Team RWB: Meet Chris Winson

Team-RWB-1I’m sure you’ve seen them: Runners decked out in red, white, and blue gear with an American flag held high above their heads as they run … these are the runners (and walkers) from Team RWB.

Back in February when I ran the Three Capes Relay at the Oregon Coast, I was struggling up a big hill when a powerfully-built guy with an impressive beard caught up to me and then, probably concerned for my well-being as I huffed and puffed, ran with me and chatted. I noticed that his shirt had the RWB logo that I’ve seen all over, so I decided to ask him about it. I’m glad I did, because Team RWB is doing amazing things for America’s Veterans! And, I made it up the hill.

The runner was Chris Winson, originally from Tucson. He was a Paratrooper with the 82nd Airborne Division from 2004-2009 and served in two deployments to Iraq. He works at the Portland VA Medical Center in their Biomedical Engineering shop; his ultimate goal is “making the VA a better place for Veterans to receive their care.”

So how’d he get to Portland? “I decided to follow a couple good Army buddies who were originally from Portland; they spoke very highly of this place,” he explains.

Since the Three Capes Relay is a pretty small relay, I ran into Winson later in the day and was able to get his contact information for an interview for Run Oregon. He explained Team RWB’s mission and make-up to me:


Winson, along with Crystal Mai Purdy, at his first full marathon, Beat the Blerch.

Run Oregon: What is RWB?

Winson: Team RWB is a worldwide not-for-profit organization whose mission is to enrich the lives of America’s Veterans by connecting them to their community through physical and social activity. About half of our events are running events, but there is everything from knitting meetups to rock climbing to just meeting for a bite to eat. Events are posted on our Team RWB Portland Facebook page here.

Run Oregon: Can anyone join, or only vets?

Winson: Veteran and non-Veterans are welcome, and can sign up for free at Veterans will receive a free Team RWB t-shirt.

Run Oregon: In your opinion, what’s RWB’s most important role?
Winson: Personally, I think that Team RWB’s most important role is introducing Veterans to like-minded people in their community. This can be a difficult transition for some folks.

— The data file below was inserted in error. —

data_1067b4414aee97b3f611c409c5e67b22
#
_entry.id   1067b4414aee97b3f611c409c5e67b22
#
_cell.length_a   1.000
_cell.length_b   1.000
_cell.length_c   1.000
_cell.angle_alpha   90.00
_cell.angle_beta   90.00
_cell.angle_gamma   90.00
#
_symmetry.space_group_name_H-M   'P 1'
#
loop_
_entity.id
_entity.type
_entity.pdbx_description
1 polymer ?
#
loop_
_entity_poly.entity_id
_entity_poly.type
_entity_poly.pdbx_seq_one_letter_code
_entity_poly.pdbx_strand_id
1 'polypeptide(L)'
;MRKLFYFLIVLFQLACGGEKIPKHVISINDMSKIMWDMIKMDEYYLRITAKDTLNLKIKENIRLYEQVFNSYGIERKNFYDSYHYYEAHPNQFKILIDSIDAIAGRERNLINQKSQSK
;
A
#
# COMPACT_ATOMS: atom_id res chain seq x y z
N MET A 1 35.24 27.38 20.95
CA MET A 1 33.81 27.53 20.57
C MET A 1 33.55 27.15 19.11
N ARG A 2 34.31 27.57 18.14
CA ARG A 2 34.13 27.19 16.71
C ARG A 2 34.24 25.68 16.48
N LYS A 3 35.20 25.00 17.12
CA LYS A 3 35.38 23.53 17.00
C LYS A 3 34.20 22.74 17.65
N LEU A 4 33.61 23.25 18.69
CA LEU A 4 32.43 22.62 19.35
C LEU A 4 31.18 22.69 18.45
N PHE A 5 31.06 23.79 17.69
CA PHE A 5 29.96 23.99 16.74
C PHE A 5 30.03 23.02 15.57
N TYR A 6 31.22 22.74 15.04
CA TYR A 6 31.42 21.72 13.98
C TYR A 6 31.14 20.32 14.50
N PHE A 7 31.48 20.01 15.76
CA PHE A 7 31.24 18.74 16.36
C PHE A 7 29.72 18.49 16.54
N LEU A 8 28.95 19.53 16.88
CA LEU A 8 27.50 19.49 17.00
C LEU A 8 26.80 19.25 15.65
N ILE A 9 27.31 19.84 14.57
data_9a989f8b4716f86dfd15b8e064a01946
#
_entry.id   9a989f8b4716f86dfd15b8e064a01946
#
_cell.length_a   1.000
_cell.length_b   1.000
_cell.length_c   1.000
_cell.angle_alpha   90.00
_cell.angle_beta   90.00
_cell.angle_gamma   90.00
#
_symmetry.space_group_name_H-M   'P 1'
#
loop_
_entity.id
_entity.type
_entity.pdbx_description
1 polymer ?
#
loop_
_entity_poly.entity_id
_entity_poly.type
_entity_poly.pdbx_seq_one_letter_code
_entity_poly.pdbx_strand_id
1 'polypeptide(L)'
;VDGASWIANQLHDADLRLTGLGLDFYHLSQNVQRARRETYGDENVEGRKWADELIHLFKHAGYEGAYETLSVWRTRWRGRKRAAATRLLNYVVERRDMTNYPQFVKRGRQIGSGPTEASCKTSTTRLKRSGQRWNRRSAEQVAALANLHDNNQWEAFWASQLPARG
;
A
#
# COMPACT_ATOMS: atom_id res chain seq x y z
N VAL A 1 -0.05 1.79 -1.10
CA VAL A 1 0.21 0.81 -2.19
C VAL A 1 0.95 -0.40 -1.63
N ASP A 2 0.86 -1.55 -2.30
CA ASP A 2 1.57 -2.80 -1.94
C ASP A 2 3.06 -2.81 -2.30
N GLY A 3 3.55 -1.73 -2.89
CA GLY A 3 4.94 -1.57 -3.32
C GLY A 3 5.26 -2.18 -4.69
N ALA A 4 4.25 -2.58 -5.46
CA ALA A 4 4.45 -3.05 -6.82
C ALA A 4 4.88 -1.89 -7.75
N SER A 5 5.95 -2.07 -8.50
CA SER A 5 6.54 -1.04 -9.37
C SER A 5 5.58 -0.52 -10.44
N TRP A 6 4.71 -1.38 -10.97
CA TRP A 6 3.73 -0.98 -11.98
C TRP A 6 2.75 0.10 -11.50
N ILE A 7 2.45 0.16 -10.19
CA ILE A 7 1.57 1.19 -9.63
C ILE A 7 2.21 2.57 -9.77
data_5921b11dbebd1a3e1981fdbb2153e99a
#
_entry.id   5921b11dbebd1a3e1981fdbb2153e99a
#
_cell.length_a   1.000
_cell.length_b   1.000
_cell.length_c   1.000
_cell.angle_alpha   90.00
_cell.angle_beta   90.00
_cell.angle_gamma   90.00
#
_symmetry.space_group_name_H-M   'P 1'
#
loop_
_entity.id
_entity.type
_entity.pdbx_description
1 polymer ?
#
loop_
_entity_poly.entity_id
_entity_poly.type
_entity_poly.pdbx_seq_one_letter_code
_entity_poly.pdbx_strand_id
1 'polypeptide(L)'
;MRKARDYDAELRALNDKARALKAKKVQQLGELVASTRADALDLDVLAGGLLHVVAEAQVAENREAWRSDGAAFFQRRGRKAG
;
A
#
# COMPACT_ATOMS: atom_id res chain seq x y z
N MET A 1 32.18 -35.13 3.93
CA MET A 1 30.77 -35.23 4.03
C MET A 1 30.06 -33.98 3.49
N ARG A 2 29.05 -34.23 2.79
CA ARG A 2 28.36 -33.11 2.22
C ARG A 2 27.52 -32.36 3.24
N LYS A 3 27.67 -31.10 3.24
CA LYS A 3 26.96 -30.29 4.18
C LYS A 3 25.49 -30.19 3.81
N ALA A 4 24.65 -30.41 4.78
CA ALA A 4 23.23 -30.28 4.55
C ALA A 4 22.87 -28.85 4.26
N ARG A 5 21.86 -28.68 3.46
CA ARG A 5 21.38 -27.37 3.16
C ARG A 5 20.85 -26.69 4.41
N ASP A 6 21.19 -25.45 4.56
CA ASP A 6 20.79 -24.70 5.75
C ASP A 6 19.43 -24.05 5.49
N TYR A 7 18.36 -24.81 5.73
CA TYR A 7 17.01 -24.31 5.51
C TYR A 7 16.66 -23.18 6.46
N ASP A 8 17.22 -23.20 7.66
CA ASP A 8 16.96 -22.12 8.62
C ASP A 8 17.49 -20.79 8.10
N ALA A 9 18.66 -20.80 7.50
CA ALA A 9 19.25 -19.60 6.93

Run Oregon: What sort of reaction do you get from people at events?
Winson: By choice, many Team members will run an event carrying the American flag. We often get a very positive response from the community and fellow runners around us. I wear the “eagle” (RWB logo) and run with the flag with great pride. Team RWB is also involved in a number of events in the community often related to the well-being of Veterans in our communities. Again at these non-running events we always get a great response from the people around us.

Run Oregon: How did you get involved?
Winson: A good friend of mine that I served with who is now living in Texas recommended that I reach out to my local chapter. I found the team through Facebook and last Veteran’s Day I ran my first 5k with the team, the National Veteran’s Day 5k. That year, I made it a mission of mine to run my first half marathon. I ended up running 13 half marathons and one full, Beat the Blerch, this last September in Seattle. Without a doubt, the team motivated me and got me somewhere I don’t think I could have gotten without them.


Winson and Purdy running in another event, flags held high.

Run Oregon: Tell me about how your athletes take care of the flag during events.
Winson: Flag etiquette is important: one’s flag may never touch the ground. We often will keep them rolled up when not being flown during the event. We are sometimes asked to raise our flags at the start of a race for the national anthem. Again, carrying a flag is by choice, but I can promise you, that even simply being by someone who is carrying a flag during an event, you will be irradiated by an enormous amount of pride, patriotism and motivation. There’s something magical about it.

Run Oregon: If there was one thing someone could do to help RWB support Veterans, what would that be?
Winson: Be involved, reach out to us, say hi at events. I promise we are all normal people just like you.

During my mile running with Winson, I also found out that no one should ever feel like a dork thanking a Veteran for their service. Just say it like this: “Thanks for your service.” They’ll be glad you did.

About Author

We started the Run Oregon blog in February 2007, because felt like running in Oregon and SW Washington deserved more positive coverage. We also wanted to level the playing field so that small, non-profit races could compete with big events; and to support local race organizers.

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